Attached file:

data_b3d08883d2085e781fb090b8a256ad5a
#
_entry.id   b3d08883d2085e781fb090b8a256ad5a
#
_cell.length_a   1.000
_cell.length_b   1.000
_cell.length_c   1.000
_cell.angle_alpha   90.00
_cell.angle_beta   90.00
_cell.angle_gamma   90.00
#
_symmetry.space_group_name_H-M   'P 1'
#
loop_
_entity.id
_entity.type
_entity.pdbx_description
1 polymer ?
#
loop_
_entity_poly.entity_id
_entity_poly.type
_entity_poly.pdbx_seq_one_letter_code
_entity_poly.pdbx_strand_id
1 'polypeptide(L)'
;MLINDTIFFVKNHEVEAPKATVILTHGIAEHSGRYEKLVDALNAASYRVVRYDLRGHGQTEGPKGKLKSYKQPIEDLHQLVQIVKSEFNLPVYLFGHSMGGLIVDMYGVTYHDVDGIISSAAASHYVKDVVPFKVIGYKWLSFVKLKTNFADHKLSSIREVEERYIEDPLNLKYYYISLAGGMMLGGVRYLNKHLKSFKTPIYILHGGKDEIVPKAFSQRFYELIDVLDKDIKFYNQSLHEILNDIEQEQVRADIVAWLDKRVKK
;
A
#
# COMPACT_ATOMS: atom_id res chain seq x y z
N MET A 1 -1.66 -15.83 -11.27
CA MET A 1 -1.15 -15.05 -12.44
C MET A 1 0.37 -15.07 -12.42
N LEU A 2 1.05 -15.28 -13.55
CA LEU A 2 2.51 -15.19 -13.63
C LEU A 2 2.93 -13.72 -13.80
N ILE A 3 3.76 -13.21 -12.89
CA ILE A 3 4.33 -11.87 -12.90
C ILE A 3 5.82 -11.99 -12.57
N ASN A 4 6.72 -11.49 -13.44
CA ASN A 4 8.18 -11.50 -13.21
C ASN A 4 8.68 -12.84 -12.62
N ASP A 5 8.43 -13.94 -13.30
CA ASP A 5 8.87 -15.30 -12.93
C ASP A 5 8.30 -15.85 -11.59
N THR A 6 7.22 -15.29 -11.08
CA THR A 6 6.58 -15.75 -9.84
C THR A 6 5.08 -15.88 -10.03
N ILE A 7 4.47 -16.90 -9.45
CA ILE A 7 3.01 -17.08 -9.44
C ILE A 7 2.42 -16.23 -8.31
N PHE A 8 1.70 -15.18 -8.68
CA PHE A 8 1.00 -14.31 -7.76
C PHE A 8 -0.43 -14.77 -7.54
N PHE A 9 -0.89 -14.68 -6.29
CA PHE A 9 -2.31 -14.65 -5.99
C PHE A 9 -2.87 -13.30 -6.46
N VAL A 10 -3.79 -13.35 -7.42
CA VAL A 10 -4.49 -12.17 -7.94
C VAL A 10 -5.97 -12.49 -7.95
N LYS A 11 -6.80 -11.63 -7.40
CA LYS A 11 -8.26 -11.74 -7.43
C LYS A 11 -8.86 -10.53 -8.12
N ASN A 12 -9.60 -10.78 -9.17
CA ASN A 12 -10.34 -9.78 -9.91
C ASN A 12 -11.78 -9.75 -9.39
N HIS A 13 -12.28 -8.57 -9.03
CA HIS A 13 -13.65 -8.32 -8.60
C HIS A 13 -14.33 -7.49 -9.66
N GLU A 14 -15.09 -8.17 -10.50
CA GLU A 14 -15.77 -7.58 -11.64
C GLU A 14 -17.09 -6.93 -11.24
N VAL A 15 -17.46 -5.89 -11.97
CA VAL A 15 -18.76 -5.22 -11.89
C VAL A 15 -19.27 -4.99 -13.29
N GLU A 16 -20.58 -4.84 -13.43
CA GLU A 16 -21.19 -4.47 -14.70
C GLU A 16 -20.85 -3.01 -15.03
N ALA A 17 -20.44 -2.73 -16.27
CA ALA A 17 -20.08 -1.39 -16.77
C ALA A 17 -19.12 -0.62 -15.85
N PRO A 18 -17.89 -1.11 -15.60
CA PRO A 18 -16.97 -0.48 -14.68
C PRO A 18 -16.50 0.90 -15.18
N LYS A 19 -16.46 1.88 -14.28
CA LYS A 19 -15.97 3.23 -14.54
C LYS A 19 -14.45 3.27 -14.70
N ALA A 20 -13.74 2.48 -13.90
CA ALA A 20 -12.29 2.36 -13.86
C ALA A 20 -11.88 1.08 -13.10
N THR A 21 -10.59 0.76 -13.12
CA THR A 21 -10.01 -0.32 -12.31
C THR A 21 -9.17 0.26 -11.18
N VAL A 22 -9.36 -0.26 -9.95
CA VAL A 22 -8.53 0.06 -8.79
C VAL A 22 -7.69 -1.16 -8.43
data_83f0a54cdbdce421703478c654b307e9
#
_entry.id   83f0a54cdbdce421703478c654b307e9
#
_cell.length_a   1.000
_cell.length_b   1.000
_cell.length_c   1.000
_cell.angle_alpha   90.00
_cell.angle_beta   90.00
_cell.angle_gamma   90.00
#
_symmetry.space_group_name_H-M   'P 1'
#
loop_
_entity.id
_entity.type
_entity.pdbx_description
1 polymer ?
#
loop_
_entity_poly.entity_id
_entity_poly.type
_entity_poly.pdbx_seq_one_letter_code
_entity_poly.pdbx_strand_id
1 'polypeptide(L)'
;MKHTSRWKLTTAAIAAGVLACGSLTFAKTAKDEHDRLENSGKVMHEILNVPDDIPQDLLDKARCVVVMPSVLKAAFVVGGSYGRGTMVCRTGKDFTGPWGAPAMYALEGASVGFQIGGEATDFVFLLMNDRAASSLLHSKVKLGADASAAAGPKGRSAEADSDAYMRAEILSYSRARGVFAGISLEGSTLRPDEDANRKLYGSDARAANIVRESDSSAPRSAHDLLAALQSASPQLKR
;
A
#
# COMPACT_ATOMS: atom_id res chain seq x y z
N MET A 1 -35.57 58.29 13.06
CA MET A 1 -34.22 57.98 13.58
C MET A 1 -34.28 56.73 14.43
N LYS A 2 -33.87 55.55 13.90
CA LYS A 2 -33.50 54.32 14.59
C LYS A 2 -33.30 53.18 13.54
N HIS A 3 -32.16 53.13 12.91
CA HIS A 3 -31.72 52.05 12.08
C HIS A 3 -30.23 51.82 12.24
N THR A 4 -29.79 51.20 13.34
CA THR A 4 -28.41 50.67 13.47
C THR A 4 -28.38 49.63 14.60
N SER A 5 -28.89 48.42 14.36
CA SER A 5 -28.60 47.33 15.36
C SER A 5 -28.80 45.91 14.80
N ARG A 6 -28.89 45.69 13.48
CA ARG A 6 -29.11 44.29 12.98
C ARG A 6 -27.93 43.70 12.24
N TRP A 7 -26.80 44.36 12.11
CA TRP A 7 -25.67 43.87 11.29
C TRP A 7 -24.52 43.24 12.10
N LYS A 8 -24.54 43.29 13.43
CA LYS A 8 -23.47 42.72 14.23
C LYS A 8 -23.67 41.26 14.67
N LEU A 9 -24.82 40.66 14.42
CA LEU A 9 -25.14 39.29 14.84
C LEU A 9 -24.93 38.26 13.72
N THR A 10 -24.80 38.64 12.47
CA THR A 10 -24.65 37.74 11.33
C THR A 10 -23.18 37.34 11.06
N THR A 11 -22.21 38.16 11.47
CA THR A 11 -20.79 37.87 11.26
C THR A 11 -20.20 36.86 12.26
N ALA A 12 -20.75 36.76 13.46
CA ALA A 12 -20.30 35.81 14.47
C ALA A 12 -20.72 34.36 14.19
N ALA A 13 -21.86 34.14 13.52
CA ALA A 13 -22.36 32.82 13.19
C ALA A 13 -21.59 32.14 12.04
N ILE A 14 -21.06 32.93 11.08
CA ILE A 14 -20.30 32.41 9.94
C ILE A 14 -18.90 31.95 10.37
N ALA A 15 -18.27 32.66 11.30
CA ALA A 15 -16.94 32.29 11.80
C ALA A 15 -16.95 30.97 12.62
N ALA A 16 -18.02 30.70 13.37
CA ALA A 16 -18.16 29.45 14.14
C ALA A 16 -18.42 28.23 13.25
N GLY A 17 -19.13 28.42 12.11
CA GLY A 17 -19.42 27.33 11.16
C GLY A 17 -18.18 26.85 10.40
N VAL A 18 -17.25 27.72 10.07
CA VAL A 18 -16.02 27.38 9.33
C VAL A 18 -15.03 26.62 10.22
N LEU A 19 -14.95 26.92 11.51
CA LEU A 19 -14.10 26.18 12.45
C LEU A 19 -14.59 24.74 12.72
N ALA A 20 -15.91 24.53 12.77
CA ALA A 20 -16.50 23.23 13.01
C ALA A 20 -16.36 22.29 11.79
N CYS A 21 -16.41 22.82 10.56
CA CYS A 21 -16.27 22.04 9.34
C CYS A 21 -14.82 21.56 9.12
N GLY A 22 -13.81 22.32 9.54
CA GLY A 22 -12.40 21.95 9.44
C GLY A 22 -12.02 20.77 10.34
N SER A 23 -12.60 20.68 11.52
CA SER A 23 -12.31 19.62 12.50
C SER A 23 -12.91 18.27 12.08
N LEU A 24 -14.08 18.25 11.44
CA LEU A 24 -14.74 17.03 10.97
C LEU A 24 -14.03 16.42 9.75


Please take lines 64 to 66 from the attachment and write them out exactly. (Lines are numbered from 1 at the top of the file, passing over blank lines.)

N ASN A 12 -9.60 -10.78 -9.17
CA ASN A 12 -10.34 -9.78 -9.91
C ASN A 12 -11.78 -9.75 -9.39